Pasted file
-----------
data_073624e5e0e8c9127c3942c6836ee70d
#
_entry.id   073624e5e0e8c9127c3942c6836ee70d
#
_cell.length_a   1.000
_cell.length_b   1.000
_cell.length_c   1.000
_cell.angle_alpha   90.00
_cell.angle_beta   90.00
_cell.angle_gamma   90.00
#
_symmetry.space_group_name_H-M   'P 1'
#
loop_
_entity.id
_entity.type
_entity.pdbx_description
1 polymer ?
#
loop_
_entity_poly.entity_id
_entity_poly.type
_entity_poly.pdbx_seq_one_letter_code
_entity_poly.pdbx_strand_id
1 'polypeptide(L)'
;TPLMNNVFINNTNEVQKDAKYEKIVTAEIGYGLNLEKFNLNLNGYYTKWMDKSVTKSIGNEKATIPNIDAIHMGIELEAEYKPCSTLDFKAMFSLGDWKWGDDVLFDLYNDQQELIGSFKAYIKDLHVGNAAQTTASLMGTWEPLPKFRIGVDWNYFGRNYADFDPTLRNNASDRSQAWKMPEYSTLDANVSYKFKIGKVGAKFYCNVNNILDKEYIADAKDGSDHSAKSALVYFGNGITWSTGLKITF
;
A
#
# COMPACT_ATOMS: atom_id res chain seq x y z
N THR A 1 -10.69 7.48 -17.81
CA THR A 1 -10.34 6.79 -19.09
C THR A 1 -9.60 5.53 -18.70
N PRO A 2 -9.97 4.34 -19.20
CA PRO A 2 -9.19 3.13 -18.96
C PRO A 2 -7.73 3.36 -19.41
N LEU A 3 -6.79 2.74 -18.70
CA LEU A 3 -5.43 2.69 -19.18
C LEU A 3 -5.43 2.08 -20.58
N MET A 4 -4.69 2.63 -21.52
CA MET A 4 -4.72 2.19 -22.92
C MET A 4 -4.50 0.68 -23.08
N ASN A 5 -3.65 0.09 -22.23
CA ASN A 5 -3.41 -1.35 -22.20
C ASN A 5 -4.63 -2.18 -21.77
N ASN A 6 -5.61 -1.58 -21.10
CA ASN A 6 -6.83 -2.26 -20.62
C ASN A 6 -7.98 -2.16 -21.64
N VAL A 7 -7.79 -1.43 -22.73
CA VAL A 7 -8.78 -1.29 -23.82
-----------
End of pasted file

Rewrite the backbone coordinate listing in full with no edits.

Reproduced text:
data_073624e5e0e8c9127c3942c6836ee70d
#
_entry.id   073624e5e0e8c9127c3942c6836ee70d
#
_cell.length_a   1.000
_cell.length_b   1.000
_cell.length_c   1.000
_cell.angle_alpha   90.00
_cell.angle_beta   90.00
_cell.angle_gamma   90.00
#
_symmetry.space_group_name_H-M   'P 1'
#
loop_
_entity.id
_entity.type
_entity.pdbx_description
1 polymer ?
#
loop_
_entity_poly.entity_id
_entity_poly.type
_entity_poly.pdbx_seq_one_letter_code
_entity_poly.pdbx_strand_id
1 'polypeptide(L)'
;TPLMNNVFINNTNEVQKDAKYEKIVTAEIGYGLNLEKFNLNLNGYYTKWMDKSVTKSIGNEKATIPNIDAIHMGIELEAEYKPCSTLDFKAMFSLGDWKWGDDVLFDLYNDQQELIGSFKAYIKDLHVGNAAQTTASLMGTWEPLPKFRIGVDWNYFGRNYADFDPTLRNNASDRSQAWKMPEYSTLDANVSYKFKIGKVGAKFYCNVNNILDKEYIADAKDGSDHSAKSALVYFGNGITWSTGLKITF
;
A
#
# COMPACT_ATOMS: atom_id res chain seq x y z
N THR A 1 -10.69 7.48 -17.81
CA THR A 1 -10.34 6.79 -19.09
C THR A 1 -9.60 5.53 -18.70
N PRO A 2 -9.97 4.34 -19.20
CA PRO A 2 -9.19 3.13 -18.96
C PRO A 2 -7.73 3.36 -19.41
N LEU A 3 -6.79 2.74 -18.70
CA LEU A 3 -5.43 2.69 -19.18
C LEU A 3 -5.43 2.08 -20.58
N MET A 4 -4.69 2.63 -21.52
CA MET A 4 -4.72 2.19 -22.92
C MET A 4 -4.50 0.68 -23.08
N ASN A 5 -3.65 0.09 -22.23
CA ASN A 5 -3.41 -1.35 -22.20
C ASN A 5 -4.63 -2.18 -21.77
N ASN A 6 -5.61 -1.58 -21.10
CA ASN A 6 -6.83 -2.26 -20.62
C ASN A 6 -7.98 -2.16 -21.64
N VAL A 7 -7.79 -1.43 -22.73
CA VAL A 7 -8.78 -1.29 -23.82